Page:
Mercury's 'dynamic and complex world' revealed by NASA's Messenger
First time planet has high-resolution maps after NASA spacecraft orbited planet over course of a year
Mercury is the smallest of the solar system's eight planets and, for decades, also its most neglected by humans. While Mars, Venus, Jupiter and Saturn have been probed and photographed in exquisite detail during the space age, the closest planet to the Sun has had to make do with a few flybys from the Mariner 10 spacecraft in the early 1970s.
Now Mercury has its own high-resolution maps, down to the scale of kilometres, made from thousands of images taken by NASA's Messenger spacecraft as it orbited the planet over the course of a year.
"Messenger has revealed Mercury to be a fascinating, dynamic and complex world," said David Blewett at the Applied Physics Laboratory at Johns Hopkins University and a scientist for the Messenger mission. Part of the reason, he said, that it had taken more than 30 years to revisit the planet since the Mariner 10 flybys was that most people thought Mercury was probably like the moon and largely inert and boring.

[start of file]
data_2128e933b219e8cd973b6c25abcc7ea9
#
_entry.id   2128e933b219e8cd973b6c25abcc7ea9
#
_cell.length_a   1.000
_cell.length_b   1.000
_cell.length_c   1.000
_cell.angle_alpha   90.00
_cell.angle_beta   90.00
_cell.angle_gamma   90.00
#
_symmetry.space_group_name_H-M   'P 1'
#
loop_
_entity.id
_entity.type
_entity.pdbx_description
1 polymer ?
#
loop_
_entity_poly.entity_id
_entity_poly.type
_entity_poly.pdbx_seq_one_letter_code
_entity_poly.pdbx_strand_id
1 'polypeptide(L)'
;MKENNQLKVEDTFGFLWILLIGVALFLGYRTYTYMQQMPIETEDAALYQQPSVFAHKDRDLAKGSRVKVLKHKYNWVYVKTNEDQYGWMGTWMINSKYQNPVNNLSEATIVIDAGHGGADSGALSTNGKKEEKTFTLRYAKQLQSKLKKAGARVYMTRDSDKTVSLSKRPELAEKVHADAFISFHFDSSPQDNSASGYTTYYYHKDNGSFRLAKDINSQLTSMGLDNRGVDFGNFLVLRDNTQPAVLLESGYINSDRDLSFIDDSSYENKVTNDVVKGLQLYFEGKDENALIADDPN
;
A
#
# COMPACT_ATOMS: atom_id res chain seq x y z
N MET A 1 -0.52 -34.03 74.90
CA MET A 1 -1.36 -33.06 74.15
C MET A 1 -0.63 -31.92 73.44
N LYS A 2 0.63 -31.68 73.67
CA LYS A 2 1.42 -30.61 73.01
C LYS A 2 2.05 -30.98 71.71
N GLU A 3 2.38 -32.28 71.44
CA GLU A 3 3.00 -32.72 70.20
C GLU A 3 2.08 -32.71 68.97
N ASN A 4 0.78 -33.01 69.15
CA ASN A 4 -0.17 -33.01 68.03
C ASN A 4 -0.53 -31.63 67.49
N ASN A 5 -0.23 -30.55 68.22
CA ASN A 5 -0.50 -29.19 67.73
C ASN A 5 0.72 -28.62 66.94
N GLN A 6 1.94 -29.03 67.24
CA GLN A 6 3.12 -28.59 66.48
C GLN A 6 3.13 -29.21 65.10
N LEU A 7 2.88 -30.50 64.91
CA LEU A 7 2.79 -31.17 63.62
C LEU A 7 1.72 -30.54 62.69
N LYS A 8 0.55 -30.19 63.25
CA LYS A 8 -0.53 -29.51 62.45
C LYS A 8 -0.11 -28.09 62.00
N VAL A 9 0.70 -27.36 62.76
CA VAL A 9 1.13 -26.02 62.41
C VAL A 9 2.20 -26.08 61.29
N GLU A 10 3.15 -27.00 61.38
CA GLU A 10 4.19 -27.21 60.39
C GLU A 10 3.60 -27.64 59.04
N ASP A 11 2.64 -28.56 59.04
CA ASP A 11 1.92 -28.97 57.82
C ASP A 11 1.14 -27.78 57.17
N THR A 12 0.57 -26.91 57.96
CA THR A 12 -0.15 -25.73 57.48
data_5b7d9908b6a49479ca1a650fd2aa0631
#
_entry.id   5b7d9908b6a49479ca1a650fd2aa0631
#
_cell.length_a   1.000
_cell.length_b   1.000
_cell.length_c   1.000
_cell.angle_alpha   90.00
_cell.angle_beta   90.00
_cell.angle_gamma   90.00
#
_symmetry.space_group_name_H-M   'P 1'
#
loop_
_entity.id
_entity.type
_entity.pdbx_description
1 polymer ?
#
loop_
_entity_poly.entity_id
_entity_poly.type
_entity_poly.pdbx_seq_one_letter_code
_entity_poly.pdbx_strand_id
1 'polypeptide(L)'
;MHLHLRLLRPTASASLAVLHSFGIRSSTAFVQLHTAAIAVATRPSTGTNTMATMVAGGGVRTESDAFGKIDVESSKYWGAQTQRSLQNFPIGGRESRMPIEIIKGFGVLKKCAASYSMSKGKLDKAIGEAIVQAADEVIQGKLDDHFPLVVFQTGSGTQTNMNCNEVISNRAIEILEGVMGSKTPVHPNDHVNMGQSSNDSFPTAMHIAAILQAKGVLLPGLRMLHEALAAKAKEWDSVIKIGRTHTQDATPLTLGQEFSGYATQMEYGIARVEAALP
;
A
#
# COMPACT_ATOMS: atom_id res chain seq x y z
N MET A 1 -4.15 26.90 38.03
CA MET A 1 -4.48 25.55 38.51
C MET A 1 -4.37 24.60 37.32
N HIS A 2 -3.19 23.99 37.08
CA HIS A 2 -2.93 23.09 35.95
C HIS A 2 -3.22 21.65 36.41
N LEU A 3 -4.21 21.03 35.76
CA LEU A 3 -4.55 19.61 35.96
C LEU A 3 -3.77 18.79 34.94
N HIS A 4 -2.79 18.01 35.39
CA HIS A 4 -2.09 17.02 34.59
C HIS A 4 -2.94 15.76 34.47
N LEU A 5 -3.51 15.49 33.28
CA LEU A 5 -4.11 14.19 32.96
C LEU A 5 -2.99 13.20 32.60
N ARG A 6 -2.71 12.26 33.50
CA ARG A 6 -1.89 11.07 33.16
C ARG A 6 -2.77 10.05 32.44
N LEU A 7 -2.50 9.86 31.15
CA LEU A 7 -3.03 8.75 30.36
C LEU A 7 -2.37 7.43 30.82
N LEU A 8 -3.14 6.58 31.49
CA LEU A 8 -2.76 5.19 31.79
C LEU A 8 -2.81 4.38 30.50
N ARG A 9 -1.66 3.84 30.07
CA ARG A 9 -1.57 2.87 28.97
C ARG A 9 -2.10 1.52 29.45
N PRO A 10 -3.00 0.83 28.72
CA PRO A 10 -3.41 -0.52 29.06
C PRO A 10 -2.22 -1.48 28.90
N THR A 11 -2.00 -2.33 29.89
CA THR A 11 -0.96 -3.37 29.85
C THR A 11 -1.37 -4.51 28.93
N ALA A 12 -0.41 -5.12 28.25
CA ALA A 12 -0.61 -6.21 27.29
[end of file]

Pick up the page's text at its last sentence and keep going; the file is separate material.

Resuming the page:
Global Map Of Mercury From Messenger. Photograph: Johns Hopkins University Applied Physics Laboratory/Carnegie Institution of Washington/Nasa
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